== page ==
After a new surge in coronavirus cases, Israel unveiled plans on Thursday to allow only people who are considered immune to COVID-19 or have recently tested negative to enter some public spaces such as restaurants, gyms and synagogues.
The government had lifted most coronavirus restrictions after a rapid inoculation drive that pushed down infections and deaths.
The easing of restrictions included dropping a “Green Pass” program that had allowed only people who had been inoculated or recovered from COVID-19 to enter some public spaces.
But some measures have already been snapped back, including wearing face masks indoors and tighter entry requirements for incoming travelers, because of the rapid spread of the more contagious Delta variant of the coronavirus.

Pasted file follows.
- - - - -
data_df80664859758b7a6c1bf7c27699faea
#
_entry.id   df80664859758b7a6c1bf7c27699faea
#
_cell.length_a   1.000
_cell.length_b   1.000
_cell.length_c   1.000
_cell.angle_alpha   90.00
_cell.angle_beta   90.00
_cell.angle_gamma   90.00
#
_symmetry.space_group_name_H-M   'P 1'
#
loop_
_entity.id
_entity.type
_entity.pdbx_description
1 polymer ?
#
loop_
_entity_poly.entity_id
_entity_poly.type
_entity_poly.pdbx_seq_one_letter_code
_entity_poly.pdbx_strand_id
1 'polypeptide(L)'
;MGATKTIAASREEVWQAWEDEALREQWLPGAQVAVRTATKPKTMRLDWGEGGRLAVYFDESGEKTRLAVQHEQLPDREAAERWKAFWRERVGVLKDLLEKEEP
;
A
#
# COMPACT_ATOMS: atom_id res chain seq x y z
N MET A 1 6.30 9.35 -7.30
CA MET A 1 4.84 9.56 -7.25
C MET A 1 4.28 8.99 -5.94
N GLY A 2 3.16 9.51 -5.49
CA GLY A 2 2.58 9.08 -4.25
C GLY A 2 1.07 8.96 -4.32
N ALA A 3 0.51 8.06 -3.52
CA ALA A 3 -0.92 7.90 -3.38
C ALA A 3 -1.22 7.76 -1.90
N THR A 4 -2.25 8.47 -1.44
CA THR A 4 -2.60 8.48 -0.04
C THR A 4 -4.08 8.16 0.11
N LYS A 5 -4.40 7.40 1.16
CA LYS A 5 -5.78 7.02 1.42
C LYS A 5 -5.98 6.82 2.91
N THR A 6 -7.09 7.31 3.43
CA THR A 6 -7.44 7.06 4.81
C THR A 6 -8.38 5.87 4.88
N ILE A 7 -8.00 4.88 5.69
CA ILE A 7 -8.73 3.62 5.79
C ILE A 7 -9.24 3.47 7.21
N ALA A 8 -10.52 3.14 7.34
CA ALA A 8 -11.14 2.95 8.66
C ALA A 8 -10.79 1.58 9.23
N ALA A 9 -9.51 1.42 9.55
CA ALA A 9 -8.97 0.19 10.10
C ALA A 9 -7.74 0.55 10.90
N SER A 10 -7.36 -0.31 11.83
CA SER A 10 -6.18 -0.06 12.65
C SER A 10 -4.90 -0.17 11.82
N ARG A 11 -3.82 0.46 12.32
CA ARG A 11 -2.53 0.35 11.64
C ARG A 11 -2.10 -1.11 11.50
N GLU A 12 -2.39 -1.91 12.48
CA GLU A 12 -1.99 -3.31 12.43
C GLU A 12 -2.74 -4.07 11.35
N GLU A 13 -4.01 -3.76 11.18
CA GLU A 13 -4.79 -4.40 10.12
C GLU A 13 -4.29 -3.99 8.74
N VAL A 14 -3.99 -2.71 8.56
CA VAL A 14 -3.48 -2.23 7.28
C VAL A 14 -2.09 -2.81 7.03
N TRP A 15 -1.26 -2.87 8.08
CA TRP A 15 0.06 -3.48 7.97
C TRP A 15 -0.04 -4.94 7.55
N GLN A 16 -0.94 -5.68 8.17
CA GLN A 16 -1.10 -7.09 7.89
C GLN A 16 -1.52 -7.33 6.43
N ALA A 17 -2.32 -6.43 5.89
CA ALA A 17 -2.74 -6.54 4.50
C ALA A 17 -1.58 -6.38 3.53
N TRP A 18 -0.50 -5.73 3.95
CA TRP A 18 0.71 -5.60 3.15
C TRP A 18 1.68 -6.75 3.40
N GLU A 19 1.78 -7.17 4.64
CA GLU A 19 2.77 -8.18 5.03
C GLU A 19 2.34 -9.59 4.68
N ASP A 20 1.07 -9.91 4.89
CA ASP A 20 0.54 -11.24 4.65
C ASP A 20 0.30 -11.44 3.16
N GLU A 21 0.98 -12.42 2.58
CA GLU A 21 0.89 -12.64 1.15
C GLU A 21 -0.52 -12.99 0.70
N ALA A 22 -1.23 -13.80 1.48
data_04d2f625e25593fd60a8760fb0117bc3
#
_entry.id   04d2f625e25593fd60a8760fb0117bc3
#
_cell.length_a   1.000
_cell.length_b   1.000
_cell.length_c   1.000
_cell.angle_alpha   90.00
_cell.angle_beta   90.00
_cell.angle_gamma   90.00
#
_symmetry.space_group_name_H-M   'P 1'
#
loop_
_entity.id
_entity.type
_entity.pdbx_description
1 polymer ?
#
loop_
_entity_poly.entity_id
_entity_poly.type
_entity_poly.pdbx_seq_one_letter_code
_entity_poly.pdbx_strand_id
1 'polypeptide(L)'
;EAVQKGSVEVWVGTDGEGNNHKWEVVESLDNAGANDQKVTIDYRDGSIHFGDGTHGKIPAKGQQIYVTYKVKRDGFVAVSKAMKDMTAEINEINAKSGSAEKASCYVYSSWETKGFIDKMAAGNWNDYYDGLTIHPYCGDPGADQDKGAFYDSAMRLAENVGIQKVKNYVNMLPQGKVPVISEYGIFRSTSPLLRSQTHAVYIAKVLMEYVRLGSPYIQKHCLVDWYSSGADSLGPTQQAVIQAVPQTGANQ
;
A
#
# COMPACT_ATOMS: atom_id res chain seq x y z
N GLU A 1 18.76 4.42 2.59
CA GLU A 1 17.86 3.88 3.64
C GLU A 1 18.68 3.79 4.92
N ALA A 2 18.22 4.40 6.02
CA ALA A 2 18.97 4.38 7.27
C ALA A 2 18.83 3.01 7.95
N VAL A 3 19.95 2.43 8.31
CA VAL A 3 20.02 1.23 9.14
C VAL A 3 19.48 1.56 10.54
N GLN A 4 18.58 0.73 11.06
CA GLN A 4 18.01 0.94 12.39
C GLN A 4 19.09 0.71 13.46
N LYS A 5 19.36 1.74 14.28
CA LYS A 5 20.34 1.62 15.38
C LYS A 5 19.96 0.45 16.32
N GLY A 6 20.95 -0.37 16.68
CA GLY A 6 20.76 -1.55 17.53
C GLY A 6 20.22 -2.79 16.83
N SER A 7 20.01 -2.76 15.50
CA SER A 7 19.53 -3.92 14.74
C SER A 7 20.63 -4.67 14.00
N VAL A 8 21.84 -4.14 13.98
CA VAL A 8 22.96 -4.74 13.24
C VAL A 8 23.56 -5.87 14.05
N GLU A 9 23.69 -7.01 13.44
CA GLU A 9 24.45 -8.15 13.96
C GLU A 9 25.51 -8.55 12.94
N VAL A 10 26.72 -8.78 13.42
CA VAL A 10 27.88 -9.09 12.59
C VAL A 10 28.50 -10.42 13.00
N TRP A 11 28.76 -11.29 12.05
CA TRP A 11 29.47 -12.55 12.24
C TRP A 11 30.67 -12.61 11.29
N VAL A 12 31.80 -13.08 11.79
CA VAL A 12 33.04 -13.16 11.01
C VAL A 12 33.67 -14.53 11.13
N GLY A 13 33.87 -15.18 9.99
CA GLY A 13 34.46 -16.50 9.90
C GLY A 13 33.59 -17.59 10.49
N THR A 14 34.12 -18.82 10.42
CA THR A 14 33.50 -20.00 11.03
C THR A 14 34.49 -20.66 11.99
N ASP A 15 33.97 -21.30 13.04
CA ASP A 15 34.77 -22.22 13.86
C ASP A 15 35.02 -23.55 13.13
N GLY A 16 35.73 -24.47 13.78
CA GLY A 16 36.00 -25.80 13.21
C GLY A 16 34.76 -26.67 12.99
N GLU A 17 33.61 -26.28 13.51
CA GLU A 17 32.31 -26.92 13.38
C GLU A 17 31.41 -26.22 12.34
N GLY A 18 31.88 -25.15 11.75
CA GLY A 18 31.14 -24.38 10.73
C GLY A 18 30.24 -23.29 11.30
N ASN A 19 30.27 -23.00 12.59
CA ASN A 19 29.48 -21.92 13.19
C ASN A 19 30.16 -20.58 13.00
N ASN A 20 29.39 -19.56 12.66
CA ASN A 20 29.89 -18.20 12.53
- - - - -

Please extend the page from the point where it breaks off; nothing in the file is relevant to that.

In a further tightening of measures, Prime Minister Naftali Bennett’s office said the Green Pass program would be back in force from July 29, pending government approval.
“The (Green Pass) will apply to cultural and sporting events, gyms, restaurants and dining halls, conferences, tourist attractions and houses of worship,” Bennett’s office said in a statement after a meeting of his “coronavirus cabinet”.
Entrance to events with more than 100 attendees will be allowed only for “the vaccinated, recovered and those with a negative test result who are aged 12 and over.”
Over 56 percent of Israel’s 9.3 million population is fully vaccinated, and serious cases have remained lower than during previous waves of infection.